Thursday, April 28, 2005

Am I a Racist? Part II

Busing. Or is it Bussing. Either way, I mean the kind where you get put on a bus and sent far from your neighborhood school to another school in the holy name of diversity. I, thankfully, was never bused.

However, one of my older sisters was. She was in fifth grade and got bused to Glen Oak Elementary. To this day I have no idea where in our town that school is. She was quick to make friends and I'm really glad she got exposed to what the kids at Glen Oak were listening to music-wise. She brought home some 45's that opened my ears to stuff I'd never heard before. Sly and the Family Stone's "Family Affair", Diana Ross' "Stoned Love" and "Touch Me In the Morning", The Stylistics "Betcha By Golly Wow", and some others.

SOUL music? In our house?

My mother listened only to Classical/Opera/Sacred (did I mention this was a Southern Baptist household?), my dad didn't listen to anything but I later found out he was a fan of the big band era. We heard the top 40 station, but it was heavy on Carpenters, Donny Osmond, Cher, and other white-bread drivel. Yeah, you heard Michael Jackson and the Jackson Five and an occasional R&B tune like "Lean On Me" by Bill Withers, but 'really black stuff' didn't cross over too much. My sisters, up until this time, were listening to the Partridge Family (and I remember my oldest sister getting really excited about getting the soundrack to "Oliver!" one Christmas). We also had a copy of "Snoopy and the Royal Guardsmen". So we weren't exactly schooled in soul.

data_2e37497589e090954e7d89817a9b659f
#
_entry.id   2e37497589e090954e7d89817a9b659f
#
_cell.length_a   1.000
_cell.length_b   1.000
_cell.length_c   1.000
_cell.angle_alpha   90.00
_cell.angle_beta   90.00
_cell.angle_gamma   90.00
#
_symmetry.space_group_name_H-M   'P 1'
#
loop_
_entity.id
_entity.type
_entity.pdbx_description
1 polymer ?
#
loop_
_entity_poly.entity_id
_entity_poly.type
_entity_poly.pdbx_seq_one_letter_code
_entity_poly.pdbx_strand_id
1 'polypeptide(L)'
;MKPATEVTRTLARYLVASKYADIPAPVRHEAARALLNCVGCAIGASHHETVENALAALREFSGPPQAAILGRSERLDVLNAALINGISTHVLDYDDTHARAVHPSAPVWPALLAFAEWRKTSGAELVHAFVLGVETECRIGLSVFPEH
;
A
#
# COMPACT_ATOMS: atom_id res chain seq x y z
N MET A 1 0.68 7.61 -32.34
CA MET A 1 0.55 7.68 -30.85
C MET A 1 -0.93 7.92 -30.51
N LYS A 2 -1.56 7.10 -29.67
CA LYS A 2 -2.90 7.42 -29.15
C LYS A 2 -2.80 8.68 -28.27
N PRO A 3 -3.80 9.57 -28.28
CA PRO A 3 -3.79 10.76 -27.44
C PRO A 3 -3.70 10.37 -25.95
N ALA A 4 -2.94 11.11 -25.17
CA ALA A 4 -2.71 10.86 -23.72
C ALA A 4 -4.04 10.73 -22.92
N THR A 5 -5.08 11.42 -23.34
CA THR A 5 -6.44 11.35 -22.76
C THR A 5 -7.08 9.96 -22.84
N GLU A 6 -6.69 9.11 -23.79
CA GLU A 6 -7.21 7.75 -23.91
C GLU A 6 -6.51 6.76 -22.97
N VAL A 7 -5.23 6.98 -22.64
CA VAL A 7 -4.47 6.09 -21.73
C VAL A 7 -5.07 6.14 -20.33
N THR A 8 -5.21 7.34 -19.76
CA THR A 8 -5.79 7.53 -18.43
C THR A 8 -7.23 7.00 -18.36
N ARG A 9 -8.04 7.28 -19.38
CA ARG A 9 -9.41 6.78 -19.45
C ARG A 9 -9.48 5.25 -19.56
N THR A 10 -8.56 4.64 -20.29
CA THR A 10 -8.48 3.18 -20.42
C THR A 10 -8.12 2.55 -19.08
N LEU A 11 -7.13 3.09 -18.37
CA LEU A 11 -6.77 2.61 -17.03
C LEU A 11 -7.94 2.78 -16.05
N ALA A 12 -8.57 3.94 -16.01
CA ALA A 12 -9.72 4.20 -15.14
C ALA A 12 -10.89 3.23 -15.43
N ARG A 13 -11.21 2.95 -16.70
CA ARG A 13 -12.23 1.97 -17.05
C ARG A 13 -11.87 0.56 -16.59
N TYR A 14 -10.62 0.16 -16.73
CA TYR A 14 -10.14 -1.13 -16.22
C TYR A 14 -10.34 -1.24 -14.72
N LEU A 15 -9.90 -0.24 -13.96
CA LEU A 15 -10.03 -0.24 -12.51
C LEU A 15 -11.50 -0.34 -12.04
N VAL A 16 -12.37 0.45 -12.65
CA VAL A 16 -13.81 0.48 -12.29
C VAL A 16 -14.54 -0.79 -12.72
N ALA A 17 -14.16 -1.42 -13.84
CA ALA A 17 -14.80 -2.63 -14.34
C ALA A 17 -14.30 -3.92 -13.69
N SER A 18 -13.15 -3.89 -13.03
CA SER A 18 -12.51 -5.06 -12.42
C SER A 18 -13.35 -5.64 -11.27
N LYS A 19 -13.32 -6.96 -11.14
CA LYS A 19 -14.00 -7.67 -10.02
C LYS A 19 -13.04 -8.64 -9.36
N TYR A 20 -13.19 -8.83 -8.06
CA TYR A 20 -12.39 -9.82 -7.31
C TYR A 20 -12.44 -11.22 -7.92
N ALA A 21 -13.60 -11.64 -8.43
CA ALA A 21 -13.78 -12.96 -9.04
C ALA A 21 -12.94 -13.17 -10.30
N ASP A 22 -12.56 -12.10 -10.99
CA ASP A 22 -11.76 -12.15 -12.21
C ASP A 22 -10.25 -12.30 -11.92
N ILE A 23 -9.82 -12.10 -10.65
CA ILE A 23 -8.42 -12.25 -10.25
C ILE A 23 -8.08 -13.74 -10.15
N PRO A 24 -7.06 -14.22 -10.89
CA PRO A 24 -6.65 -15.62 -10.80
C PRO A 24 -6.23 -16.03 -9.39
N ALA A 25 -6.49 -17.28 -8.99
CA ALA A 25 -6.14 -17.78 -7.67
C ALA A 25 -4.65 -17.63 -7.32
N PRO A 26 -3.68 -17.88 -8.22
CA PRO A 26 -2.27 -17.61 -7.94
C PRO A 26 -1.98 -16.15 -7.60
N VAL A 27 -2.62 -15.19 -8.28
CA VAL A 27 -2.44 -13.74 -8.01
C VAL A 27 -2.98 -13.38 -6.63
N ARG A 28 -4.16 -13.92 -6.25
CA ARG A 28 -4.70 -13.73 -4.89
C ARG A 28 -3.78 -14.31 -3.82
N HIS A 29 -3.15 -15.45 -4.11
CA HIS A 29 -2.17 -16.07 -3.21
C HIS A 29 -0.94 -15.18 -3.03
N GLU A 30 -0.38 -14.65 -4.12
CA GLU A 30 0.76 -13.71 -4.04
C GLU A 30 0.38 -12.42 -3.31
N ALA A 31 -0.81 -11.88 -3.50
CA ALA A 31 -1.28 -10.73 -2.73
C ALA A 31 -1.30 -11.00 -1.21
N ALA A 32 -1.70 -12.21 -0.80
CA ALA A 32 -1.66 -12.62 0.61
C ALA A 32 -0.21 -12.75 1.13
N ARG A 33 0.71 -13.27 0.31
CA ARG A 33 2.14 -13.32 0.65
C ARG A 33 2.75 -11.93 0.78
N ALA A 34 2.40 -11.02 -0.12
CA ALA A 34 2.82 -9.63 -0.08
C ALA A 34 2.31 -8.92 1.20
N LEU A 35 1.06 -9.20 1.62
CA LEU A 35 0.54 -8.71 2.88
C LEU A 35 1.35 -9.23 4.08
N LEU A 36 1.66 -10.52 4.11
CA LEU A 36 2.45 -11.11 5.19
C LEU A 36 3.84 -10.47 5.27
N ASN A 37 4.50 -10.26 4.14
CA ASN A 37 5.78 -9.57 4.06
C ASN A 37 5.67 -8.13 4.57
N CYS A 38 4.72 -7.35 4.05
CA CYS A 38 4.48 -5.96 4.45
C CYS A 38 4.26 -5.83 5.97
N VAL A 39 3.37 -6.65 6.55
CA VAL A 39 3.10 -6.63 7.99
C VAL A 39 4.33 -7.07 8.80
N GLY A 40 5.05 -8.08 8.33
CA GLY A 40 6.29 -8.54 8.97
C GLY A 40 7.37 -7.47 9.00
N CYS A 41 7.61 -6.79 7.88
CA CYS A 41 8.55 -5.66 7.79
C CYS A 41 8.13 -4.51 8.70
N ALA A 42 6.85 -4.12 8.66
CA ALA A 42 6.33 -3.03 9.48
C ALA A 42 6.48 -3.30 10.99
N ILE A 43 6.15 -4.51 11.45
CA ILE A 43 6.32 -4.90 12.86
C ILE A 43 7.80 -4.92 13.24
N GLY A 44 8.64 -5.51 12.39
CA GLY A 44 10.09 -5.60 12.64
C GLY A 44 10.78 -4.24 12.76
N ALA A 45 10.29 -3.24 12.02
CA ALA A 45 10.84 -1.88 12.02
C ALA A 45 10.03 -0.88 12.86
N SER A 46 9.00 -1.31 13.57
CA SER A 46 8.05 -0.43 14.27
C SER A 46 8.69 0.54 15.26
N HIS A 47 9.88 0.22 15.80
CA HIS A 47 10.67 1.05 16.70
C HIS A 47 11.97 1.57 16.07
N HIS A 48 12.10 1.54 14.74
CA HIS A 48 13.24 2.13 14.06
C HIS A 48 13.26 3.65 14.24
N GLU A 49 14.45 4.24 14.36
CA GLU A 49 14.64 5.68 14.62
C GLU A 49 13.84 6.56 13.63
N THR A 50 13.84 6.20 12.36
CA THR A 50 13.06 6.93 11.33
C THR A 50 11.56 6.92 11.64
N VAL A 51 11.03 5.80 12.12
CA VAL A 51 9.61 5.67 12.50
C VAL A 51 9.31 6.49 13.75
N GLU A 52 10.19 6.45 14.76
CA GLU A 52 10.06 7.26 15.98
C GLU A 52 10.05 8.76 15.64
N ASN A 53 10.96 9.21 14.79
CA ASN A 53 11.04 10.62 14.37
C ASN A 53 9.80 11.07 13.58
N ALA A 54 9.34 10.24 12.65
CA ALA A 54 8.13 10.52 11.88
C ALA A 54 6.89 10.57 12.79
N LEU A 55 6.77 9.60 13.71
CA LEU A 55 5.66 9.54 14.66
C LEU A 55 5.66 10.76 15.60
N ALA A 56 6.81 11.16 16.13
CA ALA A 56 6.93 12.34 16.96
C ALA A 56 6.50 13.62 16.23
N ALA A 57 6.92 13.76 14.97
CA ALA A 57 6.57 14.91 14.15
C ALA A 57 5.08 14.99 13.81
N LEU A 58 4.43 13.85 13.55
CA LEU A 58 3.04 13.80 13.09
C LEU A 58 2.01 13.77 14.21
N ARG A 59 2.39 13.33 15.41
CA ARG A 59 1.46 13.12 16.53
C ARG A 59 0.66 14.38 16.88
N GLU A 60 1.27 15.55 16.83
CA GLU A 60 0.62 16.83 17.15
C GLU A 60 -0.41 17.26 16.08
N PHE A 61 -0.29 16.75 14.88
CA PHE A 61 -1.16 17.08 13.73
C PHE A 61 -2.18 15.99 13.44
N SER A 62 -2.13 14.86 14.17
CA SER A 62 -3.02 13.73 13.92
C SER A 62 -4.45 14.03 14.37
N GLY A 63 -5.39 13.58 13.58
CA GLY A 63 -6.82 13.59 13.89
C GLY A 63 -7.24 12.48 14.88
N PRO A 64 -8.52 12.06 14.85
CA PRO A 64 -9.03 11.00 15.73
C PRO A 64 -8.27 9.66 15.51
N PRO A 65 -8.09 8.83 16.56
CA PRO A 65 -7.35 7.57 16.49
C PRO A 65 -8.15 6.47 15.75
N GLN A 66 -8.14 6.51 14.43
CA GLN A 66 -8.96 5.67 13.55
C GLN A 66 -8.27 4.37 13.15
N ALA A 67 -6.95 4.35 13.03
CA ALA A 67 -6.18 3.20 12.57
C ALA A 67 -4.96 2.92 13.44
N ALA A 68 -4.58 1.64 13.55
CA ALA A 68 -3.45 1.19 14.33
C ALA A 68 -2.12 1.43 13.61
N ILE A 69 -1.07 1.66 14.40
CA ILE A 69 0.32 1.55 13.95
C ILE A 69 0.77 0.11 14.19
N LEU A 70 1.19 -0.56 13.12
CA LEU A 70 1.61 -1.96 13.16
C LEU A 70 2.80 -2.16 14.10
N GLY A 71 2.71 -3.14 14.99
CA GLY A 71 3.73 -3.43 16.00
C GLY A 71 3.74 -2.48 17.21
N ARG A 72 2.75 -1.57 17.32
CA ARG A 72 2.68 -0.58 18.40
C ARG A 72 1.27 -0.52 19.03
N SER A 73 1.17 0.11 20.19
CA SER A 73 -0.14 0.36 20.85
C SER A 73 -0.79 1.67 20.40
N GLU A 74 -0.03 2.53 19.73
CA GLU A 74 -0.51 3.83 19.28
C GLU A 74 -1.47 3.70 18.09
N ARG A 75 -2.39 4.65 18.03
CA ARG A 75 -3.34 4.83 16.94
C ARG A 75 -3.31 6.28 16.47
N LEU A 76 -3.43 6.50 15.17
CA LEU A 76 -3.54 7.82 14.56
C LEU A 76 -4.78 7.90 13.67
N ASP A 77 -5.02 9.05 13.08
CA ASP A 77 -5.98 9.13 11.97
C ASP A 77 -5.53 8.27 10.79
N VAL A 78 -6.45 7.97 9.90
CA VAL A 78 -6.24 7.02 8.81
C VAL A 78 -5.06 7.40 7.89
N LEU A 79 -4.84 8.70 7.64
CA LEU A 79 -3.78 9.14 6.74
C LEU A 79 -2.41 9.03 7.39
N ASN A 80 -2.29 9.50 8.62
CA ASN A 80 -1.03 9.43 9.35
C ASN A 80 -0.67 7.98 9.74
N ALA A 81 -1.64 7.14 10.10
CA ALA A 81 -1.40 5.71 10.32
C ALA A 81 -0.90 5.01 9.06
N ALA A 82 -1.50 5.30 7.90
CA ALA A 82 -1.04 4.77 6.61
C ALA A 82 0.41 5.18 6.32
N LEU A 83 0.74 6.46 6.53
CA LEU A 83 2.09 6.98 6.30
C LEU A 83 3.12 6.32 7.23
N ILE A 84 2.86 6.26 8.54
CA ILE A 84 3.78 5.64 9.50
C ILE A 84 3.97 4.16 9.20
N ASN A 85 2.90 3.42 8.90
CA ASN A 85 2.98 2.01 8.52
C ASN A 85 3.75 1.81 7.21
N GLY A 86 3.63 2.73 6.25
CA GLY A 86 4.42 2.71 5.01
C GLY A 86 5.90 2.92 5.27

That was the good part. The music, and I suppose some new girlfriends I never met.

The bad part was when my sister and her best friend Sandy were sitting in an outside area after school giggling about whatever it is little girls giggle about, and a young man (in sixth grade but old enough to be in high school) decided that they were giggling about him. He proceeded to beat them both up pretty badly. No hospital, but lots of bruises and a busted lip.

Again, at the time, I didn't think anything about it in racial terms (I was horrified that someone had beaten up my sister) and my folks didn't ever say anything other than express some vehement concern over the safety of their daughter at school. Understand, this was before the days where you sued everyone in sight for the slightest offense, real or imagined. So this experience, retold to by my sister a few times after I was older, was filed away with the others.

And there were others...

1 comment:

jack42 said...

You're still a racist. Just for being white. But so am I, apparently, what with being white and all.

The sooner you recognize this, the sooner you can start saving for reparations.